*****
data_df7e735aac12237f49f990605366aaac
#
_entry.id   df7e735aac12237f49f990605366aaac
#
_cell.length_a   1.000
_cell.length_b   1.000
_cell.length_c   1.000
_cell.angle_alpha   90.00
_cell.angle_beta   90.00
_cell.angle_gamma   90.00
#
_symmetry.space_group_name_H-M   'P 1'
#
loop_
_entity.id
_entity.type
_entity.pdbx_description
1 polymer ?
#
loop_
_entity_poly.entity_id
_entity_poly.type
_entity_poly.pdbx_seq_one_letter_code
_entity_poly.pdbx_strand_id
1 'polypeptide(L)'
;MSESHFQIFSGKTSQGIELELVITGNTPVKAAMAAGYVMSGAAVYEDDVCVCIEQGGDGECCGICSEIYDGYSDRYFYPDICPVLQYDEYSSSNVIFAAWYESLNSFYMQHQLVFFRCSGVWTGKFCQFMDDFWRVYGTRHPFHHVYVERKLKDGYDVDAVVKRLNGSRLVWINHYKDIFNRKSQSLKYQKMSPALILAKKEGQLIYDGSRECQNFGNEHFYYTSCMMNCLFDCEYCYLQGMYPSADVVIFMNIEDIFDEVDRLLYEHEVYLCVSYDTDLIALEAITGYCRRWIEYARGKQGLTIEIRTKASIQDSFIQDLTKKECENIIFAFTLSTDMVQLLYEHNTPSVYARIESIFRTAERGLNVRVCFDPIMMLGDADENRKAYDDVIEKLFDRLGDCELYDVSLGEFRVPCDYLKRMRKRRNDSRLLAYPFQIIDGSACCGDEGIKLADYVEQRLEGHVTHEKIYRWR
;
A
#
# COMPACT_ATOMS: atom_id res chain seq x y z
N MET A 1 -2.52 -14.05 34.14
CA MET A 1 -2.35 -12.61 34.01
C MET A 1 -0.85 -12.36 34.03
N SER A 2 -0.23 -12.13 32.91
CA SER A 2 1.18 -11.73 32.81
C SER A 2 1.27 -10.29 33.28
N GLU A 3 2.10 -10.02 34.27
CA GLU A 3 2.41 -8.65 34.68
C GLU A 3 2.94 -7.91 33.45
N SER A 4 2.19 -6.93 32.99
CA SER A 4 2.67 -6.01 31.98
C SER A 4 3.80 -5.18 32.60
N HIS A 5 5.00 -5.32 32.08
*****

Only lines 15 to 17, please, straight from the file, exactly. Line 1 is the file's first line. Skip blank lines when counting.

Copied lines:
_entity.id
_entity.type
_entity.pdbx_description